By RON FANFAIR
She was the only St. Lucian representative in last year’s Queen of the Islands pageant in which she was the first runner-up.
Jamie-Lynell Ellis again stood out as her islands’ only participant in last Saturday’s inaugural Miss Creole Canada pageant that she won. A total of six contestants with ties to Haiti and two Dominicans completed the field in the event that showcased the French Creole Caribbean culture.
“Taking part in a pageant for the first time last year and being one of 17 contestants was quite challenging for me,” said Ellis. “There was more of a comfort level this time around in the Creole pageant because it celebrated my culture and who I am. In effect, I was expressing part of me and that came naturally. In addition, I had a lot of supporters rooting for me and that certainly felt good.”
Her powerful monologue in the talent section established her as a strong candidate to clinch the title.
“It was the first time that I performed that Jamaican poem, ‘It was the Singing’, on stage and I made some changes and added a Creole flavour for it to be relevant to the event,” said Ellis. “The funny thing is that it was also the first time that I had actually sung on stage and I was a bit surprised that the act went so well with the audience.”
In addition to clinching the individual Best Talent award, she also secured The Best Traditional, Swim and Evening Wear prizes.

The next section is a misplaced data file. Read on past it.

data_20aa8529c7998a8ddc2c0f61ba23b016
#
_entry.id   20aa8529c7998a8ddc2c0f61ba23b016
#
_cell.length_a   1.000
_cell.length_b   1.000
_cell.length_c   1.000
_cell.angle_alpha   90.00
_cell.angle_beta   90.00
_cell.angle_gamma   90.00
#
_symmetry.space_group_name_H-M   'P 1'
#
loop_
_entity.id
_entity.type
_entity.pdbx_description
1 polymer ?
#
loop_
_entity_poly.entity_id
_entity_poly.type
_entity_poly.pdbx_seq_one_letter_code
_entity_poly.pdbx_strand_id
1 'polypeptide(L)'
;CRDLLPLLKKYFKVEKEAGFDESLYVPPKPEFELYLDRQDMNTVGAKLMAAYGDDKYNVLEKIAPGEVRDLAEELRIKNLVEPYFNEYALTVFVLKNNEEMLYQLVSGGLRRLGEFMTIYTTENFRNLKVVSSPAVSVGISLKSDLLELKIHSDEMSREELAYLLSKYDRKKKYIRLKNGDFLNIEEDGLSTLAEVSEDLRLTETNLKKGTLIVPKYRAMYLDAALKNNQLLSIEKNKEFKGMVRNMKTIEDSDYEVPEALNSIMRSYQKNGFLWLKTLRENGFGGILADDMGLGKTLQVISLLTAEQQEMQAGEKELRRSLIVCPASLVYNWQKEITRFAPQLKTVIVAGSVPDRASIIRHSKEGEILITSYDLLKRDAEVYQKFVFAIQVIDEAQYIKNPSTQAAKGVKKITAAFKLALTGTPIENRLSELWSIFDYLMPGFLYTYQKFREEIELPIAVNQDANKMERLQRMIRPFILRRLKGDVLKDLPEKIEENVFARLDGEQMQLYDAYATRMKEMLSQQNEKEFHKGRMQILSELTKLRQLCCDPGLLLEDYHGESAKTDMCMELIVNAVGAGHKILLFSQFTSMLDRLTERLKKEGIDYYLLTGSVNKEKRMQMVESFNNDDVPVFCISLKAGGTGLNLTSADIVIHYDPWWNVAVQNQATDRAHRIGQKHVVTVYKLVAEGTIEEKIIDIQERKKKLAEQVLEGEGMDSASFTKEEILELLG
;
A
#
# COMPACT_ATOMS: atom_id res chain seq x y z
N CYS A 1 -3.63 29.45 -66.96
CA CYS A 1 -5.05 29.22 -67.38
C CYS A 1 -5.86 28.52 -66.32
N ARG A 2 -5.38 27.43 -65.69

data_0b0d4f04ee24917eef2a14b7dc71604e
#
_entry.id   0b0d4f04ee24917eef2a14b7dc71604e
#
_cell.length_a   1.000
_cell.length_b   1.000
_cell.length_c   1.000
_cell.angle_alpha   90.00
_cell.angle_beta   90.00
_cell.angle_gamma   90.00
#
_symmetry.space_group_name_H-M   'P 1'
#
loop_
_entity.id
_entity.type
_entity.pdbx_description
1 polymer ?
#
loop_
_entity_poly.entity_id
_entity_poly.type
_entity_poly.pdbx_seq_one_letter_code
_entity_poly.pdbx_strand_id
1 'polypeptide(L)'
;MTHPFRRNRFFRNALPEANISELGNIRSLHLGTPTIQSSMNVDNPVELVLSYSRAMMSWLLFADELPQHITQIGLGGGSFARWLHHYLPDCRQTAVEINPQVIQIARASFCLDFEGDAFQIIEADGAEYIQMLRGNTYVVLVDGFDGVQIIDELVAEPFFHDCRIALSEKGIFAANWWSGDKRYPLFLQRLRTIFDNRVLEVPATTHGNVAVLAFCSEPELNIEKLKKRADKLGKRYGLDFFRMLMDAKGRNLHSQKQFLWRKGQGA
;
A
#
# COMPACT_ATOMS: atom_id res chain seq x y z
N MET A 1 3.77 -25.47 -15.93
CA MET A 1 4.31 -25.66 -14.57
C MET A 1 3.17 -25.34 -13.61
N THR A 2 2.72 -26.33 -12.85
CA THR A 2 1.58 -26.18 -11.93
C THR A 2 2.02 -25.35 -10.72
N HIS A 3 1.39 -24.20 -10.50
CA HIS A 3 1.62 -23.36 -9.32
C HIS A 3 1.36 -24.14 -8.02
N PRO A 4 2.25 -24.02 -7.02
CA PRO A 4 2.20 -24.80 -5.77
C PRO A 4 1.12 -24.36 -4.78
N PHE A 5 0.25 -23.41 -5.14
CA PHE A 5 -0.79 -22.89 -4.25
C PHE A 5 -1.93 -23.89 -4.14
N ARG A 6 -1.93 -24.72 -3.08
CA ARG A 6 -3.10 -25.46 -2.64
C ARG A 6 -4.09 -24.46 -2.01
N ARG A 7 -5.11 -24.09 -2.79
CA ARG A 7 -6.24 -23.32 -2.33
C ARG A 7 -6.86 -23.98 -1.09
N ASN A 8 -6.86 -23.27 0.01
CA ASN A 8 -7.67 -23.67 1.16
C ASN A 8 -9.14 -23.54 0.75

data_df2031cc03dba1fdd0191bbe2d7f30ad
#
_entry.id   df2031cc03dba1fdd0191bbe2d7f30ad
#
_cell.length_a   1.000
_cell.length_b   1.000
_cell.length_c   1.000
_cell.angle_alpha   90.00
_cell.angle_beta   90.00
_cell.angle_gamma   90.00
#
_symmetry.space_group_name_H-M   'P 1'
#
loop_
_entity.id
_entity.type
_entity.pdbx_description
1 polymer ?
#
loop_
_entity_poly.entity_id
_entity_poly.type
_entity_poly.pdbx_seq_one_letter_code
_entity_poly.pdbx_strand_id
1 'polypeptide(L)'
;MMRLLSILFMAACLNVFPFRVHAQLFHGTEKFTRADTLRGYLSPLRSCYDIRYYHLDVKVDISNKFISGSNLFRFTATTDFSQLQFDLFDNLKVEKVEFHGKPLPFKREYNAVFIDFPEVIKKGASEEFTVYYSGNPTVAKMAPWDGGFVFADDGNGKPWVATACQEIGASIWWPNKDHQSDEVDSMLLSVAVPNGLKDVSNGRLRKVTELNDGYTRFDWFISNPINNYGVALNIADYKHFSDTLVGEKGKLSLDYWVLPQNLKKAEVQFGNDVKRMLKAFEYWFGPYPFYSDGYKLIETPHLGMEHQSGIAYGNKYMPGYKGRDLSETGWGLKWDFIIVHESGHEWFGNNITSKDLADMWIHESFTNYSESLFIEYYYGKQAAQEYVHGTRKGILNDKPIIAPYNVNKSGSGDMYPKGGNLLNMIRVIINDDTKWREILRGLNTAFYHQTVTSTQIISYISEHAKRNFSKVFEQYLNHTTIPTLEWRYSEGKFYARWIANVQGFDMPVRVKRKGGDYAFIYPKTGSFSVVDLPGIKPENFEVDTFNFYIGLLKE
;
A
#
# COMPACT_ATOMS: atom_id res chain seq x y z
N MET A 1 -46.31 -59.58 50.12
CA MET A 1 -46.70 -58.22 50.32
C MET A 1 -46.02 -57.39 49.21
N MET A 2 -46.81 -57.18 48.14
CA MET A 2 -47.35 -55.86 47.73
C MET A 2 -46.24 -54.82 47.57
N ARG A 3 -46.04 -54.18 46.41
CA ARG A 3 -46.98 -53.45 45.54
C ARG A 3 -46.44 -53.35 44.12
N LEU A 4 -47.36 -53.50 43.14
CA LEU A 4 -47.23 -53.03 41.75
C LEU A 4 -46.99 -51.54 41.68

Ellis graduated from St. Joseph’s Convent in 2001 and migrated to Canada two years ago. She plans to donate her monetary prize to help rebuild St. Jude’s Hospital in Vieux Fort which was destroyed by fire last month.
The 25-year-old Seneca College corporate media production student aspires to be a public relations executive for a charitable organization that addresses the needs of underprivileged children and abused families.
Ryerson University Acting student Kanika Ambrose was the first runner-up.
“I felt very good about my performance and I felt it in the audience,” said Ambrose, who took part in the Commonwealth of Dominica Ontario Association’s (CDOA) first Miss Wob Dwiyet pageant four years ago. “I gave it my best shot.”
The 19-year-old crowd favourite graduated with honours from Notre Dame Secondary Catholic School in Scarborough where, in Grade 12, she wrote and starred in her own play, My Umm Hmm, which was selected to be part of the Paprika festival for new playwrights under the age of 21.
Ambrose also enjoys reading, singing, dancing, cooking and volunteering. Her community service involvement includes the CDOA, which presented her with the 2008 Western Union Community and Leadership award, the Immaculate Heart of Mary choir and Princess Margaret hospital.
Tatiana Sylvain, who was born and raised in Montreal of Haitian parents and Haitian-born Miss Photogenic award winner Medjy Mezilus, who came to Canada in November 2007 and aspires to be a model and nurse, were the second and third runners-up respectively.
Dominican-born Roxann Thomas, who spends her spare time reading, dancing and playing scrabble, was the fourth runner-up.
The rest of the field comprised of 19-year-old Fernande Jean-Louis, Miss Congeniality Barbara Dorsaint who moved to Toronto from Montreal two years ago and is enrolled in York University’s Business and Economics program, Miami-born Yamiley Theodore who was raised in Port-au-Prince before migrating to Canada, and Orphanie Begon-Leroy who is a student at the University of Montreal.
St. Lucia’s Consul General in Toronto Stephen Julien and St. Kitts & Nevis honorary Consul General John Allen attended the pageant.